Most of our existing manufacturing operations, and the operations of many of our customers and suppliers, are located in Taiwan, which is vulnerable to natural disasters. In 2009, approximately 42.8% of our net sales was derived from Taiwan-based customers. In addition, our module-assembly operations in the PRC, Japan and Eastern Europe, and the operations of many of our customers and suppliers in these areas, may also be vulnerable to natural disasters. As a result of this geographic concentration, disruption of operations at our fabs or the facilities of our customers and suppliers for any reason, including work stoppages, power outages, water supply shortages, fire, typhoons, earthquakes or other natural disasters, could cause delays in production and shipments of our products. Any delays or disruptions could result in our customers seeking to source our products from other manufacturers. Shortages or suspension of power supplies have occasionally occurred, and have disrupted our operations. The occurrence of a power outage in the future could seriously hurt our business.
Our manufacturing processes require a substantial amount of water. Although currently approximately 82% of the water used in our production process is recycled, our production operations may be seriously disrupted by water shortages. For instance, the Hsinchu area, where one of our principal manufacturing sites is located, experienced a drought in 2002. In response to the drought in 2002, the ROC authorities implemented water-rationing measures and began sourcing water from alternative sources, and therefore we did not encounter any water shortage. However, we may encounter droughts in the Hsinchu, Taoyuan or Taichung areas in the future, where most of our current or future manufacturing sites are located. If another drought were to occur and we or the authorities were unable to source water from alternative sources in sufficient quantity, we may be required to shut down temporarily or substantially reduce the operations of these fabs, which would seriously affect our operations. In addition, even if we were able to source water from alternative sources, our reliance on supplemental water supplies would increase our operating costs. Furthermore, the disruption of operations at our customers’ facilities could lead to reduced demand for our products. The occurrence of any of these events in the future could adversely affect our business.
We have made investments in, and are exploring the possibility of expanding our businesses and operations to, or making additional investments in, the PRC, which may expose us to additional political, regulatory, economic and foreign investment risks.
We have expanded our module assembly operations to the PRC and increased the registered capital of various PRC operating subsidiaries through cash injection. Depending on our business needs, we may further expand or adjust our business operations in the PRC in the future. Our businesses and operations and our future expansion or investment plans in the PRC are significantly affected by political and economic condition, regulatory control and general legal developments in the PRC and other foreign investment risks. The PRC economy differs from the economies of most developed countries in many respects, including the structure, level of government involvement, level of development, foreign exchange control and allocation of resources. The PRC economy has been transitioning from a planned economy to a more market-oriented economy and is growing rapidly. For the past two decades, the PRC government has implemented economic reform measures emphasizing utilization of market forces in the development of the PRC economy and also adjusted its macroeconomic control policies from time to time. These policies have led and may continue to lead to changes in market conditions. For example, as a result of the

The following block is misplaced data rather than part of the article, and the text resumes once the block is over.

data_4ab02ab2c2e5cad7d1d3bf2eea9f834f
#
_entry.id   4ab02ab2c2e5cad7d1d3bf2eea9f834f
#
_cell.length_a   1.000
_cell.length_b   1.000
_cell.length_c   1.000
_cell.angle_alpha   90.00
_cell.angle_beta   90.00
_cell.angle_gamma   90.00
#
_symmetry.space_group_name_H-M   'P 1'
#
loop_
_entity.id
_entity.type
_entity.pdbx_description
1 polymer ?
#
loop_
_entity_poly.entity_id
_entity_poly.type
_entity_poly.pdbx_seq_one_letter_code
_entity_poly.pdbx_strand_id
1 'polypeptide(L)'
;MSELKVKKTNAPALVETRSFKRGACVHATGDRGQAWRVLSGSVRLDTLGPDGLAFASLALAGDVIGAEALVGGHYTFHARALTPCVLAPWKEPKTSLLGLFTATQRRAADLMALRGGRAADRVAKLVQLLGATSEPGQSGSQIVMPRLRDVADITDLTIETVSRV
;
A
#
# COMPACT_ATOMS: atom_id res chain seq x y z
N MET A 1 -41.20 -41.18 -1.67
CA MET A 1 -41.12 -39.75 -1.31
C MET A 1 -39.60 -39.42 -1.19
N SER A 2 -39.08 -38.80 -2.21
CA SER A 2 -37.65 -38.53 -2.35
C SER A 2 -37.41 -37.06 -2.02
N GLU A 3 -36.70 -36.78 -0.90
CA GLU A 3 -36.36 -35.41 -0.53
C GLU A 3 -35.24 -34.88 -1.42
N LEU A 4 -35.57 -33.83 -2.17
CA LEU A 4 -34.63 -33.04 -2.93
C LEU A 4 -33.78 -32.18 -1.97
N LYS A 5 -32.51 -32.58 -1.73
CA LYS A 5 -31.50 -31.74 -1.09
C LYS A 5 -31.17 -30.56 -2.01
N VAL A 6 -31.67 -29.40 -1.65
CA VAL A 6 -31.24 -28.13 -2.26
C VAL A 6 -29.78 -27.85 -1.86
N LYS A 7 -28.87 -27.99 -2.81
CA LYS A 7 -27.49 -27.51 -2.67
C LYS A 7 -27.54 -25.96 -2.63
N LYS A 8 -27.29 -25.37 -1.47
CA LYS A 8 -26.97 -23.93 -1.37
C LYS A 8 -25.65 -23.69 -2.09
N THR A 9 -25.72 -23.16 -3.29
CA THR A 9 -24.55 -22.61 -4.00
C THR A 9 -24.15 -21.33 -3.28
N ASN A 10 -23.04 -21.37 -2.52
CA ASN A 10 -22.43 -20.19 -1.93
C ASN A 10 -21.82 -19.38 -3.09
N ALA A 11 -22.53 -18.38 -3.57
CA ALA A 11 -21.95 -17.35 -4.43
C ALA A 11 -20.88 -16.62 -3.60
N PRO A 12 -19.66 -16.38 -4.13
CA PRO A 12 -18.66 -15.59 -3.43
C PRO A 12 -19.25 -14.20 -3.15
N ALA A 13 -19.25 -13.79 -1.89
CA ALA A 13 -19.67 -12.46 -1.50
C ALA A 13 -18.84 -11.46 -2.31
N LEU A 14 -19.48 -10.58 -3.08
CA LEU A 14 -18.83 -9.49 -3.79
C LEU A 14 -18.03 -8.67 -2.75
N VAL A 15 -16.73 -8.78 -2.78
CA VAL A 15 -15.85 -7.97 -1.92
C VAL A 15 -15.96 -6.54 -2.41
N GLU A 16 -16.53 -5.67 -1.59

global financial crisis, the PRC government announced a RMB4 trillion economic stimulus package in 2009 which included some measures favorable to our business, such as subsidies for purchases of televisions in rural areas in China. Although we believe these reforms will have a positive effect on our overall operations in the PRC, we cannot predict whether changes in the PRC’s political, economic and social conditions, laws, regulations and policies will have any adverse effect on our current or future operations in the PRC. In addition, the interpretation of PRC laws and regulations involves uncertainties. We cannot assure you that changes in such laws and regulations, or in their interpretation and enforcement, will not have a material adverse effect on our businesses and operations in the PRC.
The current restrictions imposed by the ROC government on investments in certain related businesses may limit our ability to compete with other TFT-LCD manufacturers that are permitted to establish TFT-LCD production operations in the PRC.